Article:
I first became aware of ADM as one of the people to publicly accuse me in the wake of Rose Lemberg’s claims that I harassed her by reading my poem “Meet and Marry a Gorgeous Russian Queen” at the Moment of Change-sponsored open mike at WisCon in 2012 (see fibitz.livejournal.com/6742.html and alexdallymacfarlane.com/2014/05/wiscon-2
I was repeatedly advised not to feed the trolls. That if I ignored the fuss, it would die down. Because I was innocent of wrongdoing, I pushed myself to act as I normally would have. I submitted the poem to literary magazines and other venues, and it was eventually accepted, along with three other poems, by The Toast, an edgy, funny, feminist online publication. I told the Toast editors about the controversy surrounding the poem and offered to withdraw it if they felt uncomfortable with its background; they said that it seemed like “a nutty misunderstanding” and that it was their favorite among my poems, and it duly appeared (the-toast.net/2014/06/11/poem-f-j-bergma
The accusations produced in me a real, physical despair. In June 2013, when they first surfaced, I began having chest pains—which returned when I had to slog back through years of e-mails and internet entries to document evidence refuting the charges against me for WisCon’s investigating committee. As of January 2015, that investigation is still ongoing. I felt like the protagonist of Maupassant’s “La Ficelle,” who goes insane and dies after never being able to convince his community of his innocence. I was too discouraged to attempt the past two NaNoWriMos; what point would there be in finishing a novel if no publisher would touch it? Editors of several speculative journals aligned themselves openly with my accusers and made it clear that my work was no longer welcome. Despite my efforts to push myself to write and submit as I normally would have, I found it intimidating to send work to editors to whom I hadn’t submitted before—and a number of those submissions received curt, rude rejections or were never replied to at all.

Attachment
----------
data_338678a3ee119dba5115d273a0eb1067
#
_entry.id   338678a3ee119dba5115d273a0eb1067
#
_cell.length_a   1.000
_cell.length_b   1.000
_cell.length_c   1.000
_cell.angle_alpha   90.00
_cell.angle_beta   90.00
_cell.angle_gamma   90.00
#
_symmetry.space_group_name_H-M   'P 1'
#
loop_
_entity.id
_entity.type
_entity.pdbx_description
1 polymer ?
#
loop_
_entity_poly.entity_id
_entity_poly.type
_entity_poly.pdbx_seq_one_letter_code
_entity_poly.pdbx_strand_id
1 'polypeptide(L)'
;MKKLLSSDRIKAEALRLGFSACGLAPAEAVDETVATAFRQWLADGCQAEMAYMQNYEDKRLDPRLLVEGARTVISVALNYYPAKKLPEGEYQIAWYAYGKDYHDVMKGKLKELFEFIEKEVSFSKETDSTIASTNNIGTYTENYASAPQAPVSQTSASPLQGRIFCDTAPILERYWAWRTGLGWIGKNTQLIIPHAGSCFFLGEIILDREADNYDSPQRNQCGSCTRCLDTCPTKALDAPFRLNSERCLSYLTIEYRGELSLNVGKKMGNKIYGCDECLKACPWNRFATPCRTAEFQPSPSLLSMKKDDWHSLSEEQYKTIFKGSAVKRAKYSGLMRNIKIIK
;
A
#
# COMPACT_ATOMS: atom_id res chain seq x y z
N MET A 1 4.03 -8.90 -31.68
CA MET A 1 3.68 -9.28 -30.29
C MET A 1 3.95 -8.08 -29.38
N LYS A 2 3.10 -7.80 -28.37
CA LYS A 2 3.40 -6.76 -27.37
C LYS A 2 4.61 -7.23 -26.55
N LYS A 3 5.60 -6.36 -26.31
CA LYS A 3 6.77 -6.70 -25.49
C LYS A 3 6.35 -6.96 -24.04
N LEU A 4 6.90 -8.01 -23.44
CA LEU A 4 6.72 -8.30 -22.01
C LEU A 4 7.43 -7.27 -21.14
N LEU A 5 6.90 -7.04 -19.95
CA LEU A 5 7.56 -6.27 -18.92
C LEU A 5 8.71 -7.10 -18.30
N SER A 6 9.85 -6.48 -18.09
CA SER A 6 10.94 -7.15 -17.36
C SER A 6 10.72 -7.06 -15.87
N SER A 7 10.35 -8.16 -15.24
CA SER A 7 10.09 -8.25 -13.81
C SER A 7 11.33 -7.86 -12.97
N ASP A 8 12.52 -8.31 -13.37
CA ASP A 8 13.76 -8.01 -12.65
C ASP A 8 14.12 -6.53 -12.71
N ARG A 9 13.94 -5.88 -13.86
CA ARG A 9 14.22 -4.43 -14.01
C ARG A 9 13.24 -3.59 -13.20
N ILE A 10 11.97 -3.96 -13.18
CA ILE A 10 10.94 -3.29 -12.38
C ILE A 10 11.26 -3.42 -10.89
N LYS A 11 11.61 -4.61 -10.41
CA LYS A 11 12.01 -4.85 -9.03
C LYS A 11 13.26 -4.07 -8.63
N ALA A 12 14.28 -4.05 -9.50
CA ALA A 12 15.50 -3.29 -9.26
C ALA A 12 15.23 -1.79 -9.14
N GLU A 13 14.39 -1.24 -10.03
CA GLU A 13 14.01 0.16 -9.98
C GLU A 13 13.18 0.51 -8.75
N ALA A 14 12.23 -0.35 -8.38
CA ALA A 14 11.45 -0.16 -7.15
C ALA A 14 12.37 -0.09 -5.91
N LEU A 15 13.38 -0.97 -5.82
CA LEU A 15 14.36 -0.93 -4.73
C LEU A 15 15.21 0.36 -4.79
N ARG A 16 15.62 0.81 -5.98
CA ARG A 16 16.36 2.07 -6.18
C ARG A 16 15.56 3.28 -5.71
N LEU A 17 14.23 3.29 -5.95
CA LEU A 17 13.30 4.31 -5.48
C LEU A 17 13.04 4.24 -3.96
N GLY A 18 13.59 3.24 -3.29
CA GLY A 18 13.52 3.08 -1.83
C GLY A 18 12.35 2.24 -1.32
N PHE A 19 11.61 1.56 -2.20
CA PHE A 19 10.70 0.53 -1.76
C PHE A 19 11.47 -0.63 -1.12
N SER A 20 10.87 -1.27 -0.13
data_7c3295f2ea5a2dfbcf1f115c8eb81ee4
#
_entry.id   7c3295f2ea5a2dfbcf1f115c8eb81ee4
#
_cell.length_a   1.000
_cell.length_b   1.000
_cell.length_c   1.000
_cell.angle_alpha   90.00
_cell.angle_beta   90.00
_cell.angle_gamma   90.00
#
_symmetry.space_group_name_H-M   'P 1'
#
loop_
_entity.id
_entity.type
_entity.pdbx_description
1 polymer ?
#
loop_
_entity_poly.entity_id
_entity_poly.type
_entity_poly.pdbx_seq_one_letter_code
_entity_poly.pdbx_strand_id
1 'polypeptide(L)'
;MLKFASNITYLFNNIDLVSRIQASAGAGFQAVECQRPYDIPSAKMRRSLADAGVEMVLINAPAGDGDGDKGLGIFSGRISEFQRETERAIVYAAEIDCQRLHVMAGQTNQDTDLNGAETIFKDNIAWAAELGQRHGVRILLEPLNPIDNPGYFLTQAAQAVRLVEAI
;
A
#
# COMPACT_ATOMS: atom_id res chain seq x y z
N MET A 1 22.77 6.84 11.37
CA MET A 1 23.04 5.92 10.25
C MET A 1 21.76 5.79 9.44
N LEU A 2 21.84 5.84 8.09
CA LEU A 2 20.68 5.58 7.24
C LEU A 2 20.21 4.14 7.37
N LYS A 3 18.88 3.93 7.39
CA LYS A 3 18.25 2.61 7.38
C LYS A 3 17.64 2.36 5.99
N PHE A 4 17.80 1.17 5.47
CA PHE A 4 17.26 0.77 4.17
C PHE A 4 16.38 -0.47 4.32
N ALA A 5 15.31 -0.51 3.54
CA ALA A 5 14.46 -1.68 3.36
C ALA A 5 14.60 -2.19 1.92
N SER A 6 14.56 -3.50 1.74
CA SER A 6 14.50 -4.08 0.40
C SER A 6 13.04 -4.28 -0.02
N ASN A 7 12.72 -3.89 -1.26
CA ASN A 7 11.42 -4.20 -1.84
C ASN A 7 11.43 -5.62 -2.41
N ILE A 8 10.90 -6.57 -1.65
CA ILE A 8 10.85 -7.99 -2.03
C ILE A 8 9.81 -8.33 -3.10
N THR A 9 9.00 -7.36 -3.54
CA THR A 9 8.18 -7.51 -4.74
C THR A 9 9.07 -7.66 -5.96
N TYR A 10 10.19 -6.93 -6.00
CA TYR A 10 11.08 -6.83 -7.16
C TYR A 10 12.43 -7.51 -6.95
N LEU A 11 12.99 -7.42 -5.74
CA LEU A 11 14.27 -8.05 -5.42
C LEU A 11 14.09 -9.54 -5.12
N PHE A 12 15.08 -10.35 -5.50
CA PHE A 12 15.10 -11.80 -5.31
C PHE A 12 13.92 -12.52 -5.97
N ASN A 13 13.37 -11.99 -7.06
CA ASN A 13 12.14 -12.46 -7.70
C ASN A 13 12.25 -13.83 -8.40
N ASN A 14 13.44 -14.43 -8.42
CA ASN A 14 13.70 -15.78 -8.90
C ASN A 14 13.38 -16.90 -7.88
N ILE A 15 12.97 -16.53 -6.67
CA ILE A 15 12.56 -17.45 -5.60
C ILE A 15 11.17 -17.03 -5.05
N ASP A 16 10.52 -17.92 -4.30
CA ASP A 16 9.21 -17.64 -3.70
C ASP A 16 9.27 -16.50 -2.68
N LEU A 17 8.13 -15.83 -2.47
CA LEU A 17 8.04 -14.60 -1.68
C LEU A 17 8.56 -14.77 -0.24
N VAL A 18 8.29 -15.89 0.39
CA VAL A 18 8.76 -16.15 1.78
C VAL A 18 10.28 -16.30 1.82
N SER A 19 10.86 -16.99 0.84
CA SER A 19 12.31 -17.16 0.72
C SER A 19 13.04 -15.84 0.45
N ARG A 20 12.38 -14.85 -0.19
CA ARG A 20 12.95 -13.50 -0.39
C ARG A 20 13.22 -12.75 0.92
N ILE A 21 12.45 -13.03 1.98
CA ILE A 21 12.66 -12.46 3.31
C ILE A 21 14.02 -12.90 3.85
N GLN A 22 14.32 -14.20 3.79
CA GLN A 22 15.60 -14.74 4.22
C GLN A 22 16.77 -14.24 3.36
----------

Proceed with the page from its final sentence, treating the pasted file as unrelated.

My reputation, my self-confidence, and my ability to write and be published—to say nothing of the time available in which to do it—have been impaired by baseless accusations. All of these are intangibles, but they are desperately important to me—and they were stolen by a small number of individuals, some of whom were deceived and manipulated into seeing me as an enemy, and at least one who, I believe, deliberately chose to try to discredit me within the genre.
Of course ruining one’s rivals is a proud literary tradition—see despair.com/road-not-taken.html. But one doesn’t expect to be the focus of such activity in this day and age, especially in the minuscule sub-genre that is speculative poetry. It never occurred to me to indulge in the sort of paranoid ego trip that would have allowed me to suspect that my accusers had ulterior motives—until the cumulative evidence of RH’s and ADM’s activities became impossible to ignore.
In 2012, when I publicly read at WisCon the poem that ADM and her coterie claim was intended to harass Rose, I had just become the editor of Star*Line, the official journal of the Science Fiction Poetry Association—one of the reasons I attended that reading was to invite participants to submit their work to Star*Line. I had also just won the Rannu Fund Award for Speculative Poetry, which I believe to be the largest financial award within the subgenre, and I had already won a Rhysling Award, which is the most prestigious. I have had hundreds of poems published in literary venues, have won a number of national and international poetry awards, and am also the poetry editor of Mobius: The Journal of Social Change. I believe that, like many of the writers whom RH has been shown to have specifically targeted, I was perceived as an up-and-coming writer within the field of speculative poetry, and apparently a threat to ADM’s ascendancy in that gene.
I now wonder just how much ADM’s attacks on me have to do with her own blossoming reputation as an Important Speculative Poet—she has subsequently appeared on speculative poetry panels at major conventions throughout North America and the UK, been given a column on tor.com, been published in speculative poetry venues where I am no longer welcome, and the like. I’m wondering how much her influence had to do with SFPA no longer being welcome at Readercon, where we traditionally announced the Rhysling Awards. I’m wondering how much she had to do with Liz Bourke (also a tor.com columnist and, at the time, a friend of ADM), without explanation, refusing to allow her nominated poem to be considered for SFPA’s 2014 Rhysling Award. In the wake of the activities of RH and ADM, it’s a nasty climate to be productive in.
My experience with Alex Dally McFarlane, taken individually, is not at all conclusive. However, in the context of statements from others who have come forward, many of which are present in or linked from Laura Mixon's report, I think that a clear pattern of her misbehavior is emerging, and that her motives are undeniably suspect. I hope that my statement will encourage other victims to make their experiences known, and that the weight of group testimony will ensure that ADM is accorded the scrutiny and consideration that she deserves.